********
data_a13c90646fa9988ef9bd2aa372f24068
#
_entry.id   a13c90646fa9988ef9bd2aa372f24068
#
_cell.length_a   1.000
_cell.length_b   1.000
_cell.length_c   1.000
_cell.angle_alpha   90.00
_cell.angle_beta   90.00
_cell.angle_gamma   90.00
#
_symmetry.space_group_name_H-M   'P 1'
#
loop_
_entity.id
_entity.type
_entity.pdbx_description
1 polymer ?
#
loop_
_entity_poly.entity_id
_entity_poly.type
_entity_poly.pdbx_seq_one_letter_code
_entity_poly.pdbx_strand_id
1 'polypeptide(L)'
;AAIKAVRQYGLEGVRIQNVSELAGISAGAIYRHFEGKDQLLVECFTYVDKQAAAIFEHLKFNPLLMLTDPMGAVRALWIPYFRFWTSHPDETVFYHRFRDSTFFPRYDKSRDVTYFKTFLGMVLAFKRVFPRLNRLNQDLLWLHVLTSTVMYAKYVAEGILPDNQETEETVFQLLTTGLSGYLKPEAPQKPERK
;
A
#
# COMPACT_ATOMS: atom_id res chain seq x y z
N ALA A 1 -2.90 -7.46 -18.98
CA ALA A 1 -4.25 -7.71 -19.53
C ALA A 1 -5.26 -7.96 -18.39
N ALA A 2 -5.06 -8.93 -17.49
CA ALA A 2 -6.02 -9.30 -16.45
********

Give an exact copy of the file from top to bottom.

data_a13c90646fa9988ef9bd2aa372f24068
#
_entry.id   a13c90646fa9988ef9bd2aa372f24068
#
_cell.length_a   1.000
_cell.length_b   1.000
_cell.length_c   1.000
_cell.angle_alpha   90.00
_cell.angle_beta   90.00
_cell.angle_gamma   90.00
#
_symmetry.space_group_name_H-M   'P 1'
#
loop_
_entity.id
_entity.type
_entity.pdbx_description
1 polymer ?
#
loop_
_entity_poly.entity_id
_entity_poly.type
_entity_poly.pdbx_seq_one_letter_code
_entity_poly.pdbx_strand_id
1 'polypeptide(L)'
;AAIKAVRQYGLEGVRIQNVSELAGISAGAIYRHFEGKDQLLVECFTYVDKQAAAIFEHLKFNPLLMLTDPMGAVRALWIPYFRFWTSHPDETVFYHRFRDSTFFPRYDKSRDVTYFKTFLGMVLAFKRVFPRLNRLNQDLLWLHVLTSTVMYAKYVAEGILPDNQETEETVFQLLTTGLSGYLKPEAPQKPERK
;
A
#
# COMPACT_ATOMS: atom_id res chain seq x y z
N ALA A 1 -2.90 -7.46 -18.98
CA ALA A 1 -4.25 -7.71 -19.53
C ALA A 1 -5.26 -7.96 -18.39
N ALA A 2 -5.06 -8.93 -17.49
CA ALA A 2 -6.02 -9.30 -16.45